(2260) Dendrocygna javanica.
The Lesser or Common Whistling Teal.
Anas javanica Horsf., Trans. Linn. Soc, xiii, pi. i, p. 200 (1821) (Java). Dendrocycna javanica. Blanf. & Oates, iv, p. 430.
Vernacular names. Silhi, Silkahi, (Hind.); Saral, Sharail (Beng.); Hansrali (Ooria); Sorali, Horali (Assam); Tingi (Manipur); Bongfang Daophlantu (Cachari); Yerrundi (Mal.); Chemba Tara (Tam., Ceylon); Saaru, Tata-saaru (Cing.); Si-sa-li (Burma).
Description. Forehead and crown brown, paler and reddish on the forehead and darkest on the occiput; remainder of head and neck pale fulvous-grey, paler on the cheeks and almost white on the chin and upper throat; hind-neck reddish-brown changing into brown on the scapulars and back, where the feathers are broadly margined with golden-rufous: rump black; upper tail-coverts chestnut; tail brown, very narrowly margined with pale dingy rufous ; lesser and median wing-coverts chestnut, the latter sometimes mixed with ashy; greater wing-coverts dark ashy, rarely splashed with chestnut next the primaries ; quills black, the inner secondaries more brown and edged with dingy ash-colour; upper breast yellowish-grey or yellowish-fulvous, this changing to chest¬nut on the breast and abdomen and this again into the creamy-white of the lower tail-coverts; flanks chestnut, the feathers sometimes centred paler; axillaries brown.
Colours of soft parts. Iris dark brown; bill slaty-grey to almost black, the nail still darker; eyelids bright yellow; legs and feet plumbeous-grey or plumbeous-blue, generally patched darker here and there, the webs and claws blackish.
Measurements. Length 306 to 343 mm.; wing 176 to 204 mm.; tail about 63 to 76 mm.; tarsus about 40 to 50 mm.; culmen about 43 to 56 mm.
Weight 1 lb. to 1 lb. 6 oz., the latter weight exceptional.
Young birds are everywhere more dull in colour; the margins to the feathers of the mantle are dingy fulvous instead of golden-rufous and the lower plumage is a pale dull fulvous-brown.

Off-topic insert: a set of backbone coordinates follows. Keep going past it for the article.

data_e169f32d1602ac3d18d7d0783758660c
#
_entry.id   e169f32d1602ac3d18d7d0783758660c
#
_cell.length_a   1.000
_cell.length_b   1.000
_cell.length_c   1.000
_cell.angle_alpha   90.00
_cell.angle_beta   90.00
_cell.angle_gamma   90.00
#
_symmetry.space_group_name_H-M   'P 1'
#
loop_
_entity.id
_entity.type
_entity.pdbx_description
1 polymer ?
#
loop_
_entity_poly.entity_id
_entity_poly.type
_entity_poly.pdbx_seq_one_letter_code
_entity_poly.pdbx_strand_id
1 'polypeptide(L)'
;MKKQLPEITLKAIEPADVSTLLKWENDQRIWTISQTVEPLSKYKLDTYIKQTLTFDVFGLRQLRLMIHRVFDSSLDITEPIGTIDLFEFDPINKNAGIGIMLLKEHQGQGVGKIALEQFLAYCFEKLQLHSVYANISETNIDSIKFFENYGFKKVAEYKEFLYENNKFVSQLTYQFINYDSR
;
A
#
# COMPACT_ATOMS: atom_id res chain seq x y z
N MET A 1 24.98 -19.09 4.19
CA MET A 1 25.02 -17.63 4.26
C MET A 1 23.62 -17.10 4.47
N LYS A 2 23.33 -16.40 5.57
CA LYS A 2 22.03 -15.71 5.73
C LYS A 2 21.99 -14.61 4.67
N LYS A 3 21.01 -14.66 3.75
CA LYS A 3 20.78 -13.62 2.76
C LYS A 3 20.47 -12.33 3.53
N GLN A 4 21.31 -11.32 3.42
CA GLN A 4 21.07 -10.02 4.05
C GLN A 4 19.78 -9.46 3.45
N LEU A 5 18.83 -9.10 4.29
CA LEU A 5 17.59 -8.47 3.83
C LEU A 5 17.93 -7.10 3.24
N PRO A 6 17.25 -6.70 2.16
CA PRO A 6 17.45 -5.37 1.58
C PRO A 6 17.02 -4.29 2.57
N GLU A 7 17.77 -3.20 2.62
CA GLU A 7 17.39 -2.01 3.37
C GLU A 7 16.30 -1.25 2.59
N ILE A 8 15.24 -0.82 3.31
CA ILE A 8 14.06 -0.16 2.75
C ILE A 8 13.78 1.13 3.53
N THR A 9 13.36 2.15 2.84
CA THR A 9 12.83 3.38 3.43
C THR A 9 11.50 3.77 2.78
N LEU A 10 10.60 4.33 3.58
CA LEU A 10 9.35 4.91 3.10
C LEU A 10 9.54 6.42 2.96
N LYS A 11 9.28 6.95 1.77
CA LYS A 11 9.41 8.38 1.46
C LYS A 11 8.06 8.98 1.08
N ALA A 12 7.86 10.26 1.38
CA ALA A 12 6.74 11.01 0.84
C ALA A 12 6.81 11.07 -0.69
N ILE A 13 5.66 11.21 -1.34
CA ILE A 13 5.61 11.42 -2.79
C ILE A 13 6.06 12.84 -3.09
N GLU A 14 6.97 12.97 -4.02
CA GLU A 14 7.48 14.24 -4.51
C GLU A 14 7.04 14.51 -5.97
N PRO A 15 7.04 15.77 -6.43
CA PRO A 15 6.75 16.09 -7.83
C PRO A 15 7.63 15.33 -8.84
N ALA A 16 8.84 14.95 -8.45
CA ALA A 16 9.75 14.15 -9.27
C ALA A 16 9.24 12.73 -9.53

Nestling in down. Black; a white eyebrow and a conspicuous white patch on the back of the head; a white patch on the wings and two other white patches on each side of the lower back and rump (Livesey).
Distribution. Ceylon, all India, Burma, Indo-Chinese countries, the Malay Peninsula, Andamans, Sumatra, Java, Borneo, the Loochoo Islands and occasionally in China.
Nidification. The Whistling Teal commences to breed as soon as the Rains break, that is to say about the end of June and, even in Ceylon, most eggs are laid in July and August. The nest and its site vary greatly. In Rungpur and other districts of Eastern Bengal a deserted Crow's nest is the favourite receptacle for the eggs, other nests being also used from time to time. Some birds select large hollows in trees: other birds make nests of sorts in trees; others make nests of leaves, rushes and grass on cane-brakes or reed-beds in swamps, whilst yet others make a comfort able grass nest on the ground in grass and vegetation near or in swamps or, else, on the banks which divide the rice-fields from one another. I think the duck only incubates but the drake keeps close to her, sitting on a branch by the nest when this latter is in a tree and whistling softly at intervals to cheer her up. The eggs number six to eight; in the Punjab and Western India larger clutches, ten or twelve are common, whilst in Assam four or five eggs were often incubated. The eggs are very broad obtuse ovals ; the texture fine and smooth, the shells thick with an inner membrane of lemon-yellow. When first laid they are an ivory-white or pure white but soon become very stained. One hundred and fifty eggs average 46.9 x 36.8 mm.: maxima 54.4 x 41.0 mm.; minima 43.7 X 35.9 and 47.3 x 35.0 mm.
Habits. Although neither of the Whistling Teals is truly migratory, both species move about a great deal under the pressure of food-supply, so that many parts of India are avoided during the height of the dry season and only visited when the water-supply assures abundant food. Where swamps and lakes abound all the year round, as in Assam and Bengal, there they are permanent residents. They associate in flocks of all sizes from a dozen to several hundred and over most of their range are extremely tame and confiding little birds but, when shot at, they soon become as wary as any other duck. They fly well but not nearly so fast as Teal or Mallard; swim as well as other ducks and are not bad divers, though they do not remain under water long. Their call is a Rhrill but not unmusical whistle, which they utter when on the wing and also when perching on trees, which they constantly do. Resting during the heat of the day, they usually sleep either in reed-beds or on the open water. They feed both by grazing and on snails, worms, frogs and small fish, whilst the young are fed almost entirely on small fish and reptiles. For the table it is a very doubtful delicacy; some birds are excellent, some are intolerable near the table and their condition probably depends on their diet previous to having been shot.